So you actually have money left over each month after retirement contributions and childcare, the mortgage, utilities, food, and loan payments. Now what? If you invest in your retirement and only have low interest loans, then you can think about other savings and investment options.
Some caveats first.
- I think car loans are OK – with the right term and interest rate. Not all debt is bad. For my current and prior car, I got three-year loans with 0.9% interest. It was worth it to have the loan rather than part with more cash up front. Then I could invest more cash. I think three years is a good car loan timeline. A four to five year loan gets long, especially if you don’t plan to drive the car until it dies. The reason being you could reach the end of five years and then you are already looking at other cars. However, if you keep your cars ~10 years, once you pay it off, you still have five to seven years with only maintenance and repair costs. Remember to put enough down upon purchasing so that you don’t risk being under water, in case of an accident.
- Student Loans are OK to – with the right interest rate. I paid off my MBA loans before my twins were born. I felt my rate was in the grey area. Every semester except my 1st was funded by un-subsidized loans, at 6.8%. While the market usually makes at least 7-8% if not more, I felt given the interest accrued from day one, it was better to get rid of them. That said, while debt payoff positively impacts your net worth, it negatively impacts your cash flow. That’s why a lot of personal finance folks say to increase your emergency funds during periods like the present, when student loan payments are paused and interest rates are waived. Cash is always king and during uncertain times, it’s always good to increase your buffer in a high-yield savings account (Capital One, Ally, Marcus, etc).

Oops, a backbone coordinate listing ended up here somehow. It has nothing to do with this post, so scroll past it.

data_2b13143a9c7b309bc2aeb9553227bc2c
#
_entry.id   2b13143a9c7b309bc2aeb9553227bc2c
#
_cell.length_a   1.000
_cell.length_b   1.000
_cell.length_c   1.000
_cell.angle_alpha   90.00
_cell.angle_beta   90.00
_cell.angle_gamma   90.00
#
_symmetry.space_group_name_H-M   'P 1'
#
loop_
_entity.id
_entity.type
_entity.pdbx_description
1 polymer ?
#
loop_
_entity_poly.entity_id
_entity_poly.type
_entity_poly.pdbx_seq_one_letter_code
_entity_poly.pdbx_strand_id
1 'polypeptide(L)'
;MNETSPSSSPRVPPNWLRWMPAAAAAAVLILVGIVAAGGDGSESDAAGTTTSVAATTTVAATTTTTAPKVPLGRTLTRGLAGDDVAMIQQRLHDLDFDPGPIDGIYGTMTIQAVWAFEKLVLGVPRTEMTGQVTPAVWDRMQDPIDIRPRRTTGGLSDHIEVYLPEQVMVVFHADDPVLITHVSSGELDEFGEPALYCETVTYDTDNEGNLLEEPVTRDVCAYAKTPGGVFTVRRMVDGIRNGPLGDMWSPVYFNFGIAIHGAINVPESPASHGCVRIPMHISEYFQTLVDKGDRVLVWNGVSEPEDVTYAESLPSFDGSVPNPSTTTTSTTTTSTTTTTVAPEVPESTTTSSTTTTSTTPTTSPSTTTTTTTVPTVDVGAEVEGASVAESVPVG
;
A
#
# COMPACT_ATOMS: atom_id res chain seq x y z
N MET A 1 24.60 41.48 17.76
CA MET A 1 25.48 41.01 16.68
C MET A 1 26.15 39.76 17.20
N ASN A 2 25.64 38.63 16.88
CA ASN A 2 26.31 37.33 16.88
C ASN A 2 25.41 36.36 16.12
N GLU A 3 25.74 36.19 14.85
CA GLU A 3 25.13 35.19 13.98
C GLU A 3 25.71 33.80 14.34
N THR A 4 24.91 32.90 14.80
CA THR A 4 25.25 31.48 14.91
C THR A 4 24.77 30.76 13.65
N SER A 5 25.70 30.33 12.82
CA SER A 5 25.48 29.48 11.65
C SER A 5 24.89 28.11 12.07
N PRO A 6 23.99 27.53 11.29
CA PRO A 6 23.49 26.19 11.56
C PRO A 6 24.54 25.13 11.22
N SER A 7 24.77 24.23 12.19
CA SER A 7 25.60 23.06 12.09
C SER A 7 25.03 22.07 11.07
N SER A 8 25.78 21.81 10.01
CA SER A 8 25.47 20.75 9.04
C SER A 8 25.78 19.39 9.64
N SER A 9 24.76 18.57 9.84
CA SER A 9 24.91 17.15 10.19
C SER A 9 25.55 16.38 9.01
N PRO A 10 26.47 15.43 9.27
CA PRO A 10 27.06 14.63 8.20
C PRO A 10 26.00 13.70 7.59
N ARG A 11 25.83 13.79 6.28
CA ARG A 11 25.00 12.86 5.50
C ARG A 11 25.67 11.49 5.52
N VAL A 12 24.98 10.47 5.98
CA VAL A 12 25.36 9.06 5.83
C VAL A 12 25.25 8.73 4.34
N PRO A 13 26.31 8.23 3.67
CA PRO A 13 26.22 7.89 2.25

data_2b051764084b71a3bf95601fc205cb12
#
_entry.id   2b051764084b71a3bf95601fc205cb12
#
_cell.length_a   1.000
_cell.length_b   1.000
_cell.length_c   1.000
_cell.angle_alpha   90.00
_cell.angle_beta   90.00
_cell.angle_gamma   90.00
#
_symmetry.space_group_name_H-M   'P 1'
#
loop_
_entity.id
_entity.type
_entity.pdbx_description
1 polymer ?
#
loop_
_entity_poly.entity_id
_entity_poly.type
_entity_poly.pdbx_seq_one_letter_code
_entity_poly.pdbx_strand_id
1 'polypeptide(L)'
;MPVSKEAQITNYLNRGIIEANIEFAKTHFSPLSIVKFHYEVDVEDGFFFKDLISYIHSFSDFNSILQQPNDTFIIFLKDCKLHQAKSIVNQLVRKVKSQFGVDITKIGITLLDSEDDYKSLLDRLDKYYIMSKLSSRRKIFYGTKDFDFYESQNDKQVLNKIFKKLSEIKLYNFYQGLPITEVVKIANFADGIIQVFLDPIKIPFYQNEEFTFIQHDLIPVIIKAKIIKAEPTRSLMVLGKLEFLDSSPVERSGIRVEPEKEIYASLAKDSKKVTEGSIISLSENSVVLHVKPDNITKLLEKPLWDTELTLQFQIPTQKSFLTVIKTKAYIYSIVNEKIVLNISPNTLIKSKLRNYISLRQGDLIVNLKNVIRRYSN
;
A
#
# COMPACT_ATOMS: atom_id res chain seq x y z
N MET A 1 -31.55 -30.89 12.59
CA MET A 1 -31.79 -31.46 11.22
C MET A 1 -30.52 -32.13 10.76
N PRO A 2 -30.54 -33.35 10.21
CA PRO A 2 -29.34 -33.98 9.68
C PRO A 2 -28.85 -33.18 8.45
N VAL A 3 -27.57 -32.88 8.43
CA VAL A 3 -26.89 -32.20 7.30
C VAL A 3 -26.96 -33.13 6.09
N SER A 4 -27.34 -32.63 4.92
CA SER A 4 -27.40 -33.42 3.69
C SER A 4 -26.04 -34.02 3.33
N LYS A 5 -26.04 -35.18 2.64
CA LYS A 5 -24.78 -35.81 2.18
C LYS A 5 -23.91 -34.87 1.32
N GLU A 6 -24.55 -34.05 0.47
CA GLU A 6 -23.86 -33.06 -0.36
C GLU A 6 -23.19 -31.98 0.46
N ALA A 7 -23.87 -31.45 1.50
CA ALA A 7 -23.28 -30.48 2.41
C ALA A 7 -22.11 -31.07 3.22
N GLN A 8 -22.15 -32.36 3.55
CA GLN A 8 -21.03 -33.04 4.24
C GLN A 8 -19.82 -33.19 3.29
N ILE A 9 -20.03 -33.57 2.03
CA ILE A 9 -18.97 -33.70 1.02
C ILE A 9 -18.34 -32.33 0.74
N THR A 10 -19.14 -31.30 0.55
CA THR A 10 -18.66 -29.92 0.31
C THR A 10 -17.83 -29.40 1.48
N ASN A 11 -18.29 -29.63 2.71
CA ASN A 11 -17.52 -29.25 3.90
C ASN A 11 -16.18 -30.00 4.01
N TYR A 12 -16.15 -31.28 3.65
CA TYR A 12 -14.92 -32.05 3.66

So, now on to the five options for excess cash.
- 529. If you want to help your kids pay for college and expect at least one of them to attend a 2-year, 4-year or technical program, a 529 is a good investment to set up. It can be very overwhelming, but it doesn’t have to be. You can start with a small amount, and invest in College Target Date Fund. Once you have a chance to evaluate the investment options, you can always rebalance into specific funds, if you find others that have lower fees and higher average returns.
- Roth IRA. If you already max out your workplace 401K, or at least invest up to the employer match, consider a Roth IRA. If your household income eliminates this option, you can contribute to a standard IRA. Down the line, you have the option of converting via a back door Roth IRA when your income tax rate drops.
- Emergency Fund. This may have a different definition for many people. For me, an emergency fund would supplement unemployment if me or my husband lost our job. Most people say to aim for 3-6 months of fixed expenses (mortgage/rent, lights, heat, car loan, food, credit card payment, etc). If that’s overwhelming, start with one month and increase from there. This can be an ongoing goal, with an auto-transfer from checking to savings every two weeks.
- Vacation Fund. Are you eager to travel too? I am ready to get on a plane as soon as I get vaccinated! Get me out of here! Let’s plan for it, even if it’s just to visit family and not a tropical getaway. Factor in flights/trains/gas/tolls, as well as hotels and food. Look for FDIC-insured banks that allow for multiple savings buckets, such as Capital One and Ally.
- Home Repairs & Renovations. Be prepared and set aside a small amount each month for home repairs and medium-term renovation plans. When I moved from a 2-bedroom condo to a single family home, I was aware there would be more maintenance work. I was surprised by how much more work it is to maintain a large house. We have a big yard, a long driveway and a small wooded area. That translates to mowing, plowing, and pest control, in addition to heating, cooling, and maintaining a large house. We all hope we have many more years left on our roof, that our boiler doesn’t break, and that the gutters can be ignored. The list goes on. It’s better to be prepared, even if you can only sock away $500 to start and you add to that slowly and consistently.
What do you do with excess cash after bills are paid? Comment down below!
*This information is for educational purposes only. Any posts on BudgetReboot.com are made solely in the author’s opinion and do not constitute professional financial or investment advice. Please contact a licensed CFP for questions about your loans and investments, and talk to a CPA for tax questions.*